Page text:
MICROSTRUCTURED OPTICAL FIBERS: Sensor uses open slots on holey fibers

Microstructured optical fibers typically consist of a solid core surrounded by a structure of holes in the cladding that run along the length of the fiber.

Jan 1st, 2008
Th 0801lfwf3

Microstructured optical fibers typically consist of a solid core surrounded by a structure of holes in the cladding that run along the length of the fiber. Although fiber sensors can be developed by removing some of the cladding or tapering the fiber to gain access to the evanescent field of the fiber contained in the cladding, researchers at the University of Sydney (Sydney, Australia) and Instituto de Fisica, UNICAMP (Sao Paulo, Brazil) have developed a new type of fiber sensor from a laterally accessible microstructured optical fiber.1

A three-hole (top) and five-hole (bottom) microstructured polymer optical fiber (shown in cross section) is slotted to allow direct liquid or gas sensing. The fiber diameter is approximately 140 µm. (Courtesy of University of Sydney)
Click here to enlarge image

Unlike other microstructured fiber sensors that require an analyte to diffuse into the tiny holes at the endface of the fiber (a slow process even with applied pressure), fluid or gas under test can flow easily into a large slot that is machined laterally with respect to the fiber axis along the fiber holes (see figure). Because the endface of the fiber is not used, illumination can be easily injected into one end of the fiber for in situ monitoring (absorption, fluorescence) while the slotted portion is immersed in the gas or liquid environment. In addition, the fiber ends are free for splicing to other conventional fibers without loss of access to the microstructure.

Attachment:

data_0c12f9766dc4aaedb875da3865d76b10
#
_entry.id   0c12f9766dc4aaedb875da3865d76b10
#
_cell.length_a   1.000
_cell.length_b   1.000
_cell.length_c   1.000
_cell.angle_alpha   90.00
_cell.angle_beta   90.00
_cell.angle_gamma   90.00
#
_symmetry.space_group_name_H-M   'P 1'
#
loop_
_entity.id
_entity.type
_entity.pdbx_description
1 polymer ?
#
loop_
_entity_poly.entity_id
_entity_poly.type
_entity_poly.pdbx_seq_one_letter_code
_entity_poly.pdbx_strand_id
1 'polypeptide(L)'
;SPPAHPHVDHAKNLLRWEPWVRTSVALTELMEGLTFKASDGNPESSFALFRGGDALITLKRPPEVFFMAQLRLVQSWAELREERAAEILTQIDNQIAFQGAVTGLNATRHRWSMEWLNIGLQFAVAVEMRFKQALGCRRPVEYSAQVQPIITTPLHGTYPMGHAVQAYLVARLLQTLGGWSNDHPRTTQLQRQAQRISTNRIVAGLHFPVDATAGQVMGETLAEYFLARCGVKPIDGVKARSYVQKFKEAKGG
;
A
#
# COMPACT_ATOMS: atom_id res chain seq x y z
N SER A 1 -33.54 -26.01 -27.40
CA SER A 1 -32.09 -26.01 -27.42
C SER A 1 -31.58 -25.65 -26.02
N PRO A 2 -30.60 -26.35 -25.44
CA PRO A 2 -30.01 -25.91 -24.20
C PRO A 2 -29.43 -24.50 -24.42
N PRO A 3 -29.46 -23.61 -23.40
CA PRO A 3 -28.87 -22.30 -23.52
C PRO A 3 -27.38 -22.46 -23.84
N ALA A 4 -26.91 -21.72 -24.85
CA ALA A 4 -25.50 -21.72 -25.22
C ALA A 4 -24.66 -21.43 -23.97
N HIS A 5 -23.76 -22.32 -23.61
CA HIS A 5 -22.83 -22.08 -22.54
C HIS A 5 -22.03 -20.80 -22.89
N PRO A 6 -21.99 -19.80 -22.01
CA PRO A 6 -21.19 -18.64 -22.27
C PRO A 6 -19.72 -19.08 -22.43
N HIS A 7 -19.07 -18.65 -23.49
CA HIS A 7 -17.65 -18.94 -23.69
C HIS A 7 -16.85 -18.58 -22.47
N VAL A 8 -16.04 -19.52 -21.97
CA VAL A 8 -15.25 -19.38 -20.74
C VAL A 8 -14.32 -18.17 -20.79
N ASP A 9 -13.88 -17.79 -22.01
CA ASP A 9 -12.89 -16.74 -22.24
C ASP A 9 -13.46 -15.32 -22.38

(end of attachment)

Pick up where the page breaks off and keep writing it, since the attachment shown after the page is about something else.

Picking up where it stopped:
Fabricating the slot

Two methods to laterally access a holey fiber are laser drilling or by bursting through the wall of the fiber with simultaneous application of heat and pressure. Unfortunately, both techniques produce a hole rather than a continuous slot and so the slow diffusion process is not avoided. Attempting to add lateral holes in the tiny drawn fiber is also risky because of the possibility of damage to the core resulting in fiber losses or mode propagation problems. The researchers adopted a better approach and drilled holes into the fiber preform before it was drawn into fiber. The holes intersect with a single air hole in the cladding of the preform and do not impact the core.

When the 8 cm polymethylmethacrylate (PMMA) preform is drawn into intermediate cane of about 0.6 cm diameter and then sleeved, the holes are drilled into the cane sleeve perpendicular to its axis. Cooling fluid is used when drilling the holes to prevent deformation. The cane is then drawn to the desired outer fiber diameter and each drilled lateral hole becomes stretched to form a slot in the fiber. For a 1-mm-diameter hole drilled into a 0.8-cm-diameter cane, a 5- to 6-mm-long slot is formed in a 150-µm-diameter microstructured optical fiber; the length of the slot is increased by increasing the diameter of the hole drilled in the cane or by drilling overlapping holes in the cane. Varying the width of the slot will change the rate that a chemical species diffuses into the sensing region.

To demonstrate sensing capability, the mid-section of a three-hole 140-µm-diameter fiber with a 40-µm-wide slot width was dipped into a beaker of filtered water containing the pH indicator Bromothymol blue. The transmission spectrum of a supercontinuum source through the fiber was gathered by a spectrophotometer as the solution was varied from basic to acidic. The absorption spectra revealed two spectrally distinct forms of the solution, indicating that the laterally accessible microstructured fiber was able to detect changes in absorption wavelength. This pH sensor is just one demonstration of multiple uses for this slotted fiber.

“We have shown that this new slotted fiber can be used for evanescent-wave sensing applications, but having line-of-sight access to the core of a robust fiber along its length opens up many other exciting possibilities,” says researcher Felicity Cox. “For example, we can now deposit thin films directly on the fiber core by processes such as evaporation, or use plasma treatments to alter the properties of the core surface. As well as exploring such new possibilities in future work, we also plan to continue to develop slotted fibers for sensing.”

Gail Overton


1. F.M. Cox et al., Optics Express15(19) 11843 (Sept. 17, 2007).

More in Fiber Optics